The government will be tabling its White Paper on Felda in the Dewan Rakyat sitting which begins on Monday.
According to Singapore’s Straits Times, the White Paper will centre around RM10billion initial public offering (IPO) of Felda Global Ventures (FGV).
FGV was listed on the KLSE in 2012 and was the second biggest IPO in the world that year with a reference price of RM4.55, second only to Facebook at the time.
Citing financial papers it claimed to have seen, the Straits Times stated that since the IPO, Felda has accumulated RM10 billion in losses and debt of RM12 billion at the end of 2017.
The White Paper on the government-linked company was initially scheduled to be tabled in Parliament on Dec 10, last year, but was pushed to the next Dewan Rakyat sitting this month.
Economic Affairs Minister Mohamed Azmin Ali said this was at the advice of the Attorney-General's Chambers due to pending legal matters.
Azmin had also said his ministry had been working closely with Felda to prepare the document in order to get an "in-depth picture of the crisis" surrounding the agency.
Meanwhile, sources told the Straits Times that the Felda White Paper will also feature several deals being investigated for abuse of power and breach of fiduciary duty.
“The most egregious of these is the decision to spend RM2.3 billion to buy a 37 percent stake in Indonesian planter Eagle High.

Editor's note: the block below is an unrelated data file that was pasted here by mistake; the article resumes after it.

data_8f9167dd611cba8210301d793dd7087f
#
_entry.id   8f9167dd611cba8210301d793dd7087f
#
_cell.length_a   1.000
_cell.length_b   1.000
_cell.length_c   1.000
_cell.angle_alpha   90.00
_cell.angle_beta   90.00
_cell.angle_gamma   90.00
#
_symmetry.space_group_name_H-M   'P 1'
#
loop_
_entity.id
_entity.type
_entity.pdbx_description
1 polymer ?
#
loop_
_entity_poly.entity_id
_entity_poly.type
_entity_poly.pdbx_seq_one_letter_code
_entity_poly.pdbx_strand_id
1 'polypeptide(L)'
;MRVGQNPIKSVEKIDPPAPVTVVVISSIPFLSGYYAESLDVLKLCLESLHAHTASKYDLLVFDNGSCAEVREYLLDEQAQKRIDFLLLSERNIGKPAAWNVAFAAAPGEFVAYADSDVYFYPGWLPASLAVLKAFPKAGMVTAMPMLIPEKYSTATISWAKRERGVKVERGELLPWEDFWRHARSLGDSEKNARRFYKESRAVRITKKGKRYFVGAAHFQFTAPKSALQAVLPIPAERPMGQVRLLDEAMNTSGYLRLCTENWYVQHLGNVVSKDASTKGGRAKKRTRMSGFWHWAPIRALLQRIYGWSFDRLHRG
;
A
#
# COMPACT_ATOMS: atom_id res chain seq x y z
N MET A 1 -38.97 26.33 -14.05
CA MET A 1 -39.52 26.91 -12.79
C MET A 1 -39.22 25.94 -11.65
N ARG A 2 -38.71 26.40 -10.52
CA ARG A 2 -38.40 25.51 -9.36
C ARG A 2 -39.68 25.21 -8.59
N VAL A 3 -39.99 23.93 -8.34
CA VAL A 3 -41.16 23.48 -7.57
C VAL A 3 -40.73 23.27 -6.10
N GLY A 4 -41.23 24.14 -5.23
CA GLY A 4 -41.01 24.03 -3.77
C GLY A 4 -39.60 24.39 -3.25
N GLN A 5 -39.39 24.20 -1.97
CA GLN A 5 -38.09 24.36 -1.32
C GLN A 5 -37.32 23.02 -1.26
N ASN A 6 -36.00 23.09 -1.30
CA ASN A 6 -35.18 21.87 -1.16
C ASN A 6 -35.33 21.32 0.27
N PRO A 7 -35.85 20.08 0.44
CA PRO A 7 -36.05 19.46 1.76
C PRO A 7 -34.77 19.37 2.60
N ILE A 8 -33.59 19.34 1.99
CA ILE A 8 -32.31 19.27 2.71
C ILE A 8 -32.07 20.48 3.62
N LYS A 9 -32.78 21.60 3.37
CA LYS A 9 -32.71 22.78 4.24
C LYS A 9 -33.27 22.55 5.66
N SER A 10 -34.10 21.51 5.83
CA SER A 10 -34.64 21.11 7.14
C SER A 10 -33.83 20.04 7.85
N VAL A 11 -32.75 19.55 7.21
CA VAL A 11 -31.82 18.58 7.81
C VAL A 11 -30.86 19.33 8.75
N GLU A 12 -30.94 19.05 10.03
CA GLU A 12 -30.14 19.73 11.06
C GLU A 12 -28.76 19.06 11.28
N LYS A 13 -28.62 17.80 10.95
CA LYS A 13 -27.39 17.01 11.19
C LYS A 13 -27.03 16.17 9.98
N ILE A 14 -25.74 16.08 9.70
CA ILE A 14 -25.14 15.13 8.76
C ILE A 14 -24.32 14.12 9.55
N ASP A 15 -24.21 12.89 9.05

“Much of this investment has been written off as Eagle High's share price, already on the slide when the deal was struck in 2016, continued to plummet,” the online report further stated
It added that RM1.8billion in loans was due this year, including RM500million in May.
Former prime minister Najib Abdul Razak had last month blamed current premier Dr Mahathir Mohamad for Felda’s current financial quagmire, saying the latter drove the company to its 2012 IPO listing.
Najib alleged that Mahathir had forced Felda to find its own funding when he cut Felda funding back in 1996 when Mahathir was the fourth prime minister.
“They (Felda settlers) urged me to take proactive measures, which were to borrow funds and list FGV on the stock market to finance large-scale replanting costs, and to help the welfare of settlers.
"Had I not done so, the plants would have aged and yield would have dropped, leading to Felda's possible disappearance in one or two decades," Najib had said.